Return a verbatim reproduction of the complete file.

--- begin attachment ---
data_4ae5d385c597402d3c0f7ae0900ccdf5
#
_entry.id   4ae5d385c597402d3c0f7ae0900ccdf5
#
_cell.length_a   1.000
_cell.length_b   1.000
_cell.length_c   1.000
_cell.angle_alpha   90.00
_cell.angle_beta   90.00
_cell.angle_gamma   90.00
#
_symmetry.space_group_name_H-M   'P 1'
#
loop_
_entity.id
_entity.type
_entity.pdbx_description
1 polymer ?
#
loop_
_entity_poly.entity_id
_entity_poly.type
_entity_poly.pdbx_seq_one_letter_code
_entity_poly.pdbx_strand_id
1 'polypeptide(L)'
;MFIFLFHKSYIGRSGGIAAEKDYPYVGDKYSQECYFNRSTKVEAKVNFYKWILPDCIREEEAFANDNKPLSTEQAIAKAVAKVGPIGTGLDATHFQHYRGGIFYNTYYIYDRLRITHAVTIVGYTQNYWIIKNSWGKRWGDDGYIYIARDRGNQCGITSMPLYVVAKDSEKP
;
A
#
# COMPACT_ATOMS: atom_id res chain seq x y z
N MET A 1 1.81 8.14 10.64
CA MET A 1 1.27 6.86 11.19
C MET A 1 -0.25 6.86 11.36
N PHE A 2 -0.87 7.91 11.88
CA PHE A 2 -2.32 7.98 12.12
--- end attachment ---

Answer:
data_4ae5d385c597402d3c0f7ae0900ccdf5
#
_entry.id   4ae5d385c597402d3c0f7ae0900ccdf5
#
_cell.length_a   1.000
_cell.length_b   1.000
_cell.length_c   1.000
_cell.angle_alpha   90.00
_cell.angle_beta   90.00
_cell.angle_gamma   90.00
#
_symmetry.space_group_name_H-M   'P 1'
#
loop_
_entity.id
_entity.type
_entity.pdbx_description
1 polymer ?
#
loop_
_entity_poly.entity_id
_entity_poly.type
_entity_poly.pdbx_seq_one_letter_code
_entity_poly.pdbx_strand_id
1 'polypeptide(L)'
;MFIFLFHKSYIGRSGGIAAEKDYPYVGDKYSQECYFNRSTKVEAKVNFYKWILPDCIREEEAFANDNKPLSTEQAIAKAVAKVGPIGTGLDATHFQHYRGGIFYNTYYIYDRLRITHAVTIVGYTQNYWIIKNSWGKRWGDDGYIYIARDRGNQCGITSMPLYVVAKDSEKP
;
A
#
# COMPACT_ATOMS: atom_id res chain seq x y z
N MET A 1 1.81 8.14 10.64
CA MET A 1 1.27 6.86 11.19
C MET A 1 -0.25 6.86 11.36
N PHE A 2 -0.87 7.91 11.88
CA PHE A 2 -2.32 7.98 12.12